“Excellent.” Farrah hurried along to the room where they’d prepared her hot bath. It was one of the few rooms with four walls still standing, and as soon as the three of them were inside Farrah’s entire demeanor changed. “By Prunikos! I’ve got to get out of this damn dress!” Farrah pushed the straps off her shoulders and let the dress hit the ground. Kiva held Farrah’s hand as she climbed into the hot bath. Nothing felt better than washing off all the sticky perfumes and body oils at the end of the day.
“What news, my lady?” Mave asked.
“Damn it, Mave!” Farrah said as she threw a bar of soap at Mave, intentionally missing. “How many times do I have to tell you, in private you call me ‘Farrah.’ Bad enough I have to act all courtly around everyone else, don’t make me pretend around you too.”
“I’m sorry, my la…Farrah.”
Kiva picked up the bar of soap and handed it back to Farrah. “Still, we’d like to know…what news from the meeting?”
“I’m gonna negotiate peace with Grand Duke Sahar. The generals agreed to it.”
“I’m surprised Val didn’t protest,” Kiva said. “He must know that speaking with the Grand Duke, negotiating peace is quite an opportunity.”
“An opportunity to get killed, he thinks,” said Farrah.
“Why do you say that?” asked Mave.
“He knows that whoever negotiates peace will win major brownie points with Elykos and the Nihilite people. They may even get an important job at Elykos’ court. Given Val’s greed I can’t see many reasons he wouldn’t pounce on the opportunity, unless he truly thinks it’s a trap,” said Farrah. “If he lets me do it and it does, as he suspects, turn out to be a trap, he gets me out of the way. He knows the people like me more than they like him. He’s won a few battles, but I am the Savior’s daughter.”
“He wants you dead…if this trap doesn’t work he’s likely to try something else, you know,” Mave said.
“No joke,” said Farrah as she lathered soap on her skin. “A few lieutenants under his own command have already had some…tragic accidents after they became too popular. Or they died in battle after Val sent them to the front lines. He’s a ruthless bastard. If he does that to his own soldiers what do you think he’ll do to me?”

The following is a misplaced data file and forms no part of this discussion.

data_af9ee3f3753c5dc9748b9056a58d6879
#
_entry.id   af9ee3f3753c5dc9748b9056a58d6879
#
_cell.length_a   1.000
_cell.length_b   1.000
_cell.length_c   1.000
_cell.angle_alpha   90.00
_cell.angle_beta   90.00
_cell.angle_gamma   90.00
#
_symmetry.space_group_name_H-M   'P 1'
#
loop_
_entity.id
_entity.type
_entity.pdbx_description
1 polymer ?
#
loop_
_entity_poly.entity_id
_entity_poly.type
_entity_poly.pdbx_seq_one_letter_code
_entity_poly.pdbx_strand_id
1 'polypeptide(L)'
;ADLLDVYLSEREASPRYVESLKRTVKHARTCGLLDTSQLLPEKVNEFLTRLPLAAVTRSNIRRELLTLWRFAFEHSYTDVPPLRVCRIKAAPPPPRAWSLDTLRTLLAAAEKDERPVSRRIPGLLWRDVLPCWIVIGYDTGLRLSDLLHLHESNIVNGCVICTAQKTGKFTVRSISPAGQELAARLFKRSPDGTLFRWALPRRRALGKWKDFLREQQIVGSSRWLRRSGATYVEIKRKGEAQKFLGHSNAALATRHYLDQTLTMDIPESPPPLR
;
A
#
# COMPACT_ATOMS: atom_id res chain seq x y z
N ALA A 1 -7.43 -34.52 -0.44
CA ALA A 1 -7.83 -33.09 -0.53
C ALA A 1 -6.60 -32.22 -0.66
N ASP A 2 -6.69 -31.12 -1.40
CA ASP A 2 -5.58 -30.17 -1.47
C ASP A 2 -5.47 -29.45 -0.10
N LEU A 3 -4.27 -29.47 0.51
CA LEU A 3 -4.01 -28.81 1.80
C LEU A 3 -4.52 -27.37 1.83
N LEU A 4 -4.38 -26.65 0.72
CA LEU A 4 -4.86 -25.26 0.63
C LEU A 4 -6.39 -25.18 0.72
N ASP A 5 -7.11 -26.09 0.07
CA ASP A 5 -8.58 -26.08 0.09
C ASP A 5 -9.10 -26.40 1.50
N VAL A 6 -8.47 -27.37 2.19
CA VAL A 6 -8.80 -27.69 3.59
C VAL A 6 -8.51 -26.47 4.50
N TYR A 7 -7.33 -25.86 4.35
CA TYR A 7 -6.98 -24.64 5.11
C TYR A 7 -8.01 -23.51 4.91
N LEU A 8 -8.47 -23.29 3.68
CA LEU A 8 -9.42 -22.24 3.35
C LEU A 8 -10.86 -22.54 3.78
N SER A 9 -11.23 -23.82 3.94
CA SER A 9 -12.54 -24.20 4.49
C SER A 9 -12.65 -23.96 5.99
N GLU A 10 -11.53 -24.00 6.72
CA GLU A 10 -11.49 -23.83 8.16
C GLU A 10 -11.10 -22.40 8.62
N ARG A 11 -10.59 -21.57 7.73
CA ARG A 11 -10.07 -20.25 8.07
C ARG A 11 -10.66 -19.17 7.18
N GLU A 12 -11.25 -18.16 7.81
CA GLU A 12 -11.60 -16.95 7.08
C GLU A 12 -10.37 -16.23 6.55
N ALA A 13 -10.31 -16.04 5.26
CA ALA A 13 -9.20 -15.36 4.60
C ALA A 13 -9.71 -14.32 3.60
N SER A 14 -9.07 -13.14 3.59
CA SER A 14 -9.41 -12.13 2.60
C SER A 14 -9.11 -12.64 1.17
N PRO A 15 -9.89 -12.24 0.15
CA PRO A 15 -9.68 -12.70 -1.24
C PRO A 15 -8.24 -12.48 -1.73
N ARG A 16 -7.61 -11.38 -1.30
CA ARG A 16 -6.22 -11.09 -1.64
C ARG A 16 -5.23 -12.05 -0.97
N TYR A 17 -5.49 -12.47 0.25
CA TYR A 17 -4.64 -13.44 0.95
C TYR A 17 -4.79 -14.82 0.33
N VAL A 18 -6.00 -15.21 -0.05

“I won’t let him,” said Mave, her hand resting on the hilt of her sword. “Let him send his assassins, I’ll cut them all down!”
“That’s not enough,” said Farrah. “Don’t get me wrong, now, I know you’ll do everything you can to protect me, but Val’s not a complete idiot. He won’t send assassins. He’ll find some other way to ruin me…Kiva.”
“If you were trying to destroy me but couldn’t kill me how would you go about doing it?”
“I would never!”
“That’s not the point.” Farrah slipped under the bath water to rinse off the soap suds and emerged again. “If you were going to do it how would you?”
“I suppose…” Kiva thought for a moment. “Either I’d find some way to trick someone else into doing it for me, plausible deniability and all that.”
“Or…I’d try to frame you for something.” Kiva said.
“If you tried to frame me I’d pluck your eyes out.”
“You just said you would.”
“We were talking hypothetically!” Kiva shifted uncomfortably.
“I’m messing with you.” Farrah smiled. “Those do seem like the best ways to get rid of someone you can’t simply have murdered. Kiva, send a message to General Caolan. Tell him he’s invited to have dinner with me tomorrow night. Make sure the message is enticing, but non-committal. I want to keep him guessing why I invited him.”
“General Caolan? He’s a handsome young lad…” Kiva said.
“If you say so,” Farrah shrugged.
“Do you intend to…?”
“Sleep with him? Kiva, Kiva, Kiva, how many times do I have to tell you, men become completely useless once you bed them.”
Support "Tales of Erets Book Three: Holding the Heavens"
- Colorado Springs, CO
Nicholas S. Casale, or "Nico" as his friends call him, was born on Vandenberg Airforce Base in California. When he was eleven years old, he moved to Colorado with his family for his father's new job.
He went to Lewis-Palmer Middle School, where teacher Mrs. Susan Doyle got him interested in history by expressing to him that it was not about facts to memorize, but about stories to be told. During this time, English teacher Mr. Todd Mucci also taught him how to write, and he began work on his first piece of historical fiction.
Though his family was fairly secular, he attended a youth group at the Little Log Church in Palmer Lake, Colorado.
In college, he majored in history, and studied various mythologies and religions throughout the world. After college, he became certified as a paralegal and worked at Wal-Mart for the next three years while he tried to find a job with a law firm.
After landing his first paralegal job, he still felt something was missing in his life, and struggled with bouts of depression and loneliness. That was, until he started attending a Messianic Jewish Synagogue in Colorado Springs, where he met the Hebrew class teacher who would one day become his wife.
He is now happily married to Jenifer E. Casale, who wrote "The Whispered War" with him and is currently working on a feminine counterpart to the famous "Hero's Journey" theory devised by Joseph Campbell.